22nd March 2023

Stained-glass windows are normally objects of beauty but the subject, Suffering and Sickness, must have challenged such a master of his craft as Geoffrey Robinson, especially since he chose to illustrate this by depicting a wretched Job, with shaven head and ulcerated skin, together with three grim-faced friends. So what is the lengthy OT book with his name all about? Its concern is to investigate different causes of suffering. The construction of the book centres around God giving Satan permission to test a man’s loyalty by inflicting him with a maximum deprivation of wealth, family members and health, insinuating that Job’s fidelity is directly conditioned by the many benefits in life he has received. However, Job’s friends were convinced that his plight was the result of undisclosed sins, suffering being a form of retribution. But ordinary experience suggests otherwise – too many unscrupulous people prosper, whilst those of high morality endure affliction, causing many to question God’s morality. A third option emerges at the end of the book when in poetic verses God interrogates Job as to what he knows about creation and God’s continued care of the created order. ‘Where were you when I laid the earth’s foundations? … Have you ever given orders to the morning or shown the dawn its place? … Have the gates of death been shown to you? … What is the way to the abode of light? … Surely you know all this.’ [Job 38: 2–21] Job’s inability to respond positively suggests that human intelligence often fails to understand – perhaps there are deeper answers to these profound questions not immediately apparent. But one thing Job does know. In the midst of all this investigating comes his affirmation, ‘I know that my redeemer lives’. That is excellent theology, but artistically in the window the caring hand of God appears more like a spanner in the works! Do not let that put you off what the artist is trying to say about the way in which suffering fits into the divine economy: pause by the window for a moment and thank God for his loving care apparent in all circumstances.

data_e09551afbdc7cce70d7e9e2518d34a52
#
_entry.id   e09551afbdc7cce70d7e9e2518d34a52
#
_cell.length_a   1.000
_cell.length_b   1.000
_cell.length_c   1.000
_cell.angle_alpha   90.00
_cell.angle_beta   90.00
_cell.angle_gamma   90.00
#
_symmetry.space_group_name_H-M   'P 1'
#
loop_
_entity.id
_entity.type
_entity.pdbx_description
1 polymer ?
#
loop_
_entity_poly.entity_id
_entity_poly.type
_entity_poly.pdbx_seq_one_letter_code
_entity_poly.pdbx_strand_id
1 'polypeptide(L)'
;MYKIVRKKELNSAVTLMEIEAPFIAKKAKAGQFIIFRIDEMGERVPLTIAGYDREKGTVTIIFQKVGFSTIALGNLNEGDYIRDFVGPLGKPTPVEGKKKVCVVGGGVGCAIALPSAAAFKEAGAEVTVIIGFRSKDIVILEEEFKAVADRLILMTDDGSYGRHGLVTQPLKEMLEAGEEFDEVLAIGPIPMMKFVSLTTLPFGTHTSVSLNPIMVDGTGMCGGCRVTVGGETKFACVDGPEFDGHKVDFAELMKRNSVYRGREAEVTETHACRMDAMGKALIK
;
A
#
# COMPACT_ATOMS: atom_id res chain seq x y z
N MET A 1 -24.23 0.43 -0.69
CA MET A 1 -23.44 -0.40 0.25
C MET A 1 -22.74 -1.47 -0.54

John Briggs